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Poison Pen Pals - October 15, 2001

By James L. Hirsen, J.D., Ph.D.
contributor to

The Taliban leader, Mullah Mohammed Omar, has reversed a month-long ban on Western journalists. He is now inviting TV crews from CNN and other news organizations to pay a visit to Karam, a village in Afghanistan. Has he suddenly developed a desire to fraternize with Western journalists? No, Omar has decided to use an age-old combat device, commonly known as propaganda.

Propaganda in war has two simple goals: solidify resolve and demoralize the enemy.

Reporters will be escorted to Karam, cameras in hand, to see the approximately 200 civilians who were allegedly killed by a rogue U.S. weapon. Pictures of dead civilians, preferably women and children, are worth a thousand rioters.

The U.S. has acknowledged that a bomb accidentally hit a residential area. But sources have stated it is conceivable that the Taliban would move bodies to a bomb site from elsewhere for propaganda purposes. For a regime that routinely murders its own people, relocation of dead bodies would by no means be a stretch.

Terrorist networks view any damage to the American way of life as an achievement in the quest to eradicate the "Great Satan." Public fear that translates into economic harm is hoped to be part of the equation. The steady stream of scuttlebutt from Osama's buddies is intended to fuel apprehension in the public. And, of course, various reports of anthrax outbreaks work in tandem with Osama's scariest home videos.

Less than 20 cases of anthrax occurred between 1900 and 1978. Now, in a post-September 11th world, anthrax has been sent via mail to several conspicuous media and corporate locations.

As to those who are responsible for these contemptible and cowardly acts, two possibilities come to mind. First, and most plausible, is that the terrorists themselves or their affiliates are responsible. The choice of targets, the origin of letters (Florida and Malaysia) and the timing circumstantially point in the terrorists' direction. Second, is that a twisted copycat placed the organisms in the mail. Although this explanation is less likely, the September 11th attack may have served to stir the sick imagination of a criminal mind.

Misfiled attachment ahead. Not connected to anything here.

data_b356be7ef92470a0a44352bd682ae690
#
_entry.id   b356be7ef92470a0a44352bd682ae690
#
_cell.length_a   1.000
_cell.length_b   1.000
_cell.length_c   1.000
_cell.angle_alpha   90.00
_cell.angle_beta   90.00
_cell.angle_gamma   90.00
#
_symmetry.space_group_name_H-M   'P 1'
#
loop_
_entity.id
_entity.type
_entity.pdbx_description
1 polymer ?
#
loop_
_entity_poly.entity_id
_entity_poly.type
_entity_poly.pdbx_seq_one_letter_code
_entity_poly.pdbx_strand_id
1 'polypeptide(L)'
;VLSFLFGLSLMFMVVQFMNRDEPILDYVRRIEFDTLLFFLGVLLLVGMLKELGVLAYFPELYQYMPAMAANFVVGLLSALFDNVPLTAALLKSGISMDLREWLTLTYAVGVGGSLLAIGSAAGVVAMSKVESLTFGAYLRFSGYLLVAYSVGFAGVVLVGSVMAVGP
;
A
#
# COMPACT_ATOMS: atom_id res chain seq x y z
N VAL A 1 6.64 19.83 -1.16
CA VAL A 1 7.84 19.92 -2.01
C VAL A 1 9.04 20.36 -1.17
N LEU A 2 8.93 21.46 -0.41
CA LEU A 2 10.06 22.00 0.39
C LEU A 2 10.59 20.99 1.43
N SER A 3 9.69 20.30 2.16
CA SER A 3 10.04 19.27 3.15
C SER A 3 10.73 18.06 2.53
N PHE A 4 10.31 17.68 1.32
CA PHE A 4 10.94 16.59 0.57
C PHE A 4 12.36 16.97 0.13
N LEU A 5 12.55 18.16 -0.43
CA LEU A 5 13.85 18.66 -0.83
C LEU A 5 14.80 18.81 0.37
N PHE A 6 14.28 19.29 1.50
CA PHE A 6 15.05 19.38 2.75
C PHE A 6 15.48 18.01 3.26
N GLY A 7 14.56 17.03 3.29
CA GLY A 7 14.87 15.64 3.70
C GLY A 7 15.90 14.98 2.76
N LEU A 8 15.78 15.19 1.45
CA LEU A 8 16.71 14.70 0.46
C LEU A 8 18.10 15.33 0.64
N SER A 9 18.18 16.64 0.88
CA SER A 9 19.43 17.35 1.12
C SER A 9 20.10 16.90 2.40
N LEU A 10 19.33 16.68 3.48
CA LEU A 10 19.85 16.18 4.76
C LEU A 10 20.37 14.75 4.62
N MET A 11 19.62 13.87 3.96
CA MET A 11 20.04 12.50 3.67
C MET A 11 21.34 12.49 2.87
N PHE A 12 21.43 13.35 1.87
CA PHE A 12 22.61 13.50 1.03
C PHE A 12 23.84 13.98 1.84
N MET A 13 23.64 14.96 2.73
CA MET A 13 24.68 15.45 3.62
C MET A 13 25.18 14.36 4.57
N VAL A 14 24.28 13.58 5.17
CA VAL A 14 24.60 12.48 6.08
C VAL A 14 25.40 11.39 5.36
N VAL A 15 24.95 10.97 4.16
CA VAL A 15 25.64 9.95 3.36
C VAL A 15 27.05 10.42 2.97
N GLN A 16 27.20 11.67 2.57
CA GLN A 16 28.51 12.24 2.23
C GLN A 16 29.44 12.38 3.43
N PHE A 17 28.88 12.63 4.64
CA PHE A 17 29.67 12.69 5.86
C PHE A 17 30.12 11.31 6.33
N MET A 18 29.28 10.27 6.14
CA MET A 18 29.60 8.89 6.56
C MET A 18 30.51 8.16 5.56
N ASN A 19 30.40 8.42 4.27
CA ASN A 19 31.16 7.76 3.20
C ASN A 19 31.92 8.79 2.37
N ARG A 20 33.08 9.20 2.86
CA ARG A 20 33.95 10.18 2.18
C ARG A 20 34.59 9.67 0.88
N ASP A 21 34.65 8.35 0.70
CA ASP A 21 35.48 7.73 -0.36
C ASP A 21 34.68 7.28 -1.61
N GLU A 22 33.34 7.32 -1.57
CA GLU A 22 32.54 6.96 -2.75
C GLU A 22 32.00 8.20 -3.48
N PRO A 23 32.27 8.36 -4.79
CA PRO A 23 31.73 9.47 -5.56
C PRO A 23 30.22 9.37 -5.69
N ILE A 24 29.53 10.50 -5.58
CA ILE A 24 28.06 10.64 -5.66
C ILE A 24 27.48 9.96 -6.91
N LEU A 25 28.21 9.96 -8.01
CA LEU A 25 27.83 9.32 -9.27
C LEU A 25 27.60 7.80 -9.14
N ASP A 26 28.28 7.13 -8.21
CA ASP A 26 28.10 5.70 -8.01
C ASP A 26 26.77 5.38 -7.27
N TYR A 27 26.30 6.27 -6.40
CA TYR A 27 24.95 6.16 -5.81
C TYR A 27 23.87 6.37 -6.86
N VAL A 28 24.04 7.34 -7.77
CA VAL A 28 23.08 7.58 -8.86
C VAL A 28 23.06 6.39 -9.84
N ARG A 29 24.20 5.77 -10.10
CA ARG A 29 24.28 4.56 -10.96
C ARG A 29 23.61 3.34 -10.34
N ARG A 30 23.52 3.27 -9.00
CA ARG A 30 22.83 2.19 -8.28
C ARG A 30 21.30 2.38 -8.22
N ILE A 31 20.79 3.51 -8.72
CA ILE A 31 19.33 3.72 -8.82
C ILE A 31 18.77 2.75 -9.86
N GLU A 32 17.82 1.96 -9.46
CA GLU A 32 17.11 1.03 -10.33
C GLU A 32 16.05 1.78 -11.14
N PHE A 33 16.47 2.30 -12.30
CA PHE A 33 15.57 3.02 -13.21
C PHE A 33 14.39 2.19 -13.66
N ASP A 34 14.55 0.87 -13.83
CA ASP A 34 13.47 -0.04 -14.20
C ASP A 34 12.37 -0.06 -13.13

The explanation of the source of the slow-drip terrorism is less important that the fact that the attacks play into the crimson hands of our enemies. Remember the second goal of wartime propaganda, to demoralize the enemy. That means all of us.

Osama bin Laden and the Taliban know the power to be had in circulating information that brings about particular public opinion. The successful first phase of bombing destroyed many of their traditional military capabilities. Bin Laden and followers think that one of their best remaining weapons is to use the media to further inflame an already agitated Muslim population.

During the Gulf War, Saddam Hussein tried to make everyone believe that his invasion of Kuwait was really an effort to assist the Palestinians. Osama appears to be reading the same handbook.

In a recently released video, bin Laden states that "America will not live in peace before peace reigns in Palestine." Apparently bin Laden wants to tie Al Qaeda's actions to Palestinian issues.

But Osama bin Laden was not exactly famous for his sympathy to the plight of Palestinians before. Rather, he appears to be using carefully chosen rhetoric for the same purposes that Saddam Hussein did - to rouse the ire of Muslims.

The U.S. and her allies must continue to keep the public opinion factor in mind. This means that the propaganda must be countered. To this end, humanitarian efforts being conducted are helpful, as is the distinguishing of terrorists from Muslim people in general.

But Bin Laden is going to continue to define our enemy as all Muslims. So we must continue to assure Muslims that this is not our intent. There are profound reasons to do so. Military, intelligence and diplomatic cooperation from Muslim countries in the region is essential. Rivalries that already exist in the Muslim world may have to be exploited to our strategic advantage. The war on terrorism is, after all, a "different kind of war," and that basic reality complicates any approach. We will adjust as the campaign unfolds.

Muslim nations that are part of our overall effort have a major role to play in dispensing favorable information. They can and must carry the truth to the Muslim world about Western values. They can and must condemn the virulent strain of Islam that terrorists promote.

For the time being, the endgame in Afghanistan is the collapse of the Taliban. Ideally, we can arrange for this outcome to happen in conjunction with the Northern Alliance, the perception being that Muslims helped to bring down an illegitimate Muslim government and stability was brought to the Middle East with the assistance of those who actually live there.

Reproduced with the permission of . All rights reserved

Copyright © 2001 -
James L. Hirsen, J.D., Ph.D.

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